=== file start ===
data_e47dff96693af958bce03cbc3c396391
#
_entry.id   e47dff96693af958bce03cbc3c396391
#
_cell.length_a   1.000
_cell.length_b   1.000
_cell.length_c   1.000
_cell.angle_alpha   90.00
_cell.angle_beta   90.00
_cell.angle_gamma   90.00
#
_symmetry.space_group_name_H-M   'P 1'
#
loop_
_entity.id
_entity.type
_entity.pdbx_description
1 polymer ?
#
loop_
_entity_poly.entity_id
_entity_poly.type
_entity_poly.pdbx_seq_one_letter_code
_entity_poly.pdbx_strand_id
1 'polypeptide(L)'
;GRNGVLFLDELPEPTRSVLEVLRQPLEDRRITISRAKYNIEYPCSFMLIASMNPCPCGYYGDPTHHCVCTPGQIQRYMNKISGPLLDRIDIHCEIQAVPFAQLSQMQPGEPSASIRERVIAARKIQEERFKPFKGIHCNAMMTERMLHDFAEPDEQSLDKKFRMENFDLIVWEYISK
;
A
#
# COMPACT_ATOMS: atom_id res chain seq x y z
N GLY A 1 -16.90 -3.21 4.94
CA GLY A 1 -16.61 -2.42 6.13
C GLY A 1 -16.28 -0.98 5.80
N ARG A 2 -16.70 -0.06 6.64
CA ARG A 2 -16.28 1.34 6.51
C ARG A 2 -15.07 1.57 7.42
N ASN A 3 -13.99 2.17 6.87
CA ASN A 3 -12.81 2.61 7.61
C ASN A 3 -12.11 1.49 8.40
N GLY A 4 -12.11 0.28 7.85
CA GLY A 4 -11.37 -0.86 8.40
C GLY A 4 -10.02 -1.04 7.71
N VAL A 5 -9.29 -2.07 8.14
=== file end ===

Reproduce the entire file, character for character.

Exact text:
data_e47dff96693af958bce03cbc3c396391
#
_entry.id   e47dff96693af958bce03cbc3c396391
#
_cell.length_a   1.000
_cell.length_b   1.000
_cell.length_c   1.000
_cell.angle_alpha   90.00
_cell.angle_beta   90.00
_cell.angle_gamma   90.00
#
_symmetry.space_group_name_H-M   'P 1'
#
loop_
_entity.id
_entity.type
_entity.pdbx_description
1 polymer ?
#
loop_
_entity_poly.entity_id
_entity_poly.type
_entity_poly.pdbx_seq_one_letter_code
_entity_poly.pdbx_strand_id
1 'polypeptide(L)'
;GRNGVLFLDELPEPTRSVLEVLRQPLEDRRITISRAKYNIEYPCSFMLIASMNPCPCGYYGDPTHHCVCTPGQIQRYMNKISGPLLDRIDIHCEIQAVPFAQLSQMQPGEPSASIRERVIAARKIQEERFKPFKGIHCNAMMTERMLHDFAEPDEQSLDKKFRMENFDLIVWEYISK
;
A
#
# COMPACT_ATOMS: atom_id res chain seq x y z
N GLY A 1 -16.90 -3.21 4.94
CA GLY A 1 -16.61 -2.42 6.13
C GLY A 1 -16.28 -0.98 5.80
N ARG A 2 -16.70 -0.06 6.64
CA ARG A 2 -16.28 1.34 6.51
C ARG A 2 -15.07 1.57 7.42
N ASN A 3 -13.99 2.17 6.87
CA ASN A 3 -12.81 2.61 7.61
C ASN A 3 -12.11 1.49 8.40
N GLY A 4 -12.11 0.28 7.85
CA GLY A 4 -11.37 -0.86 8.40
C GLY A 4 -10.02 -1.04 7.71
N VAL A 5 -9.29 -2.07 8.14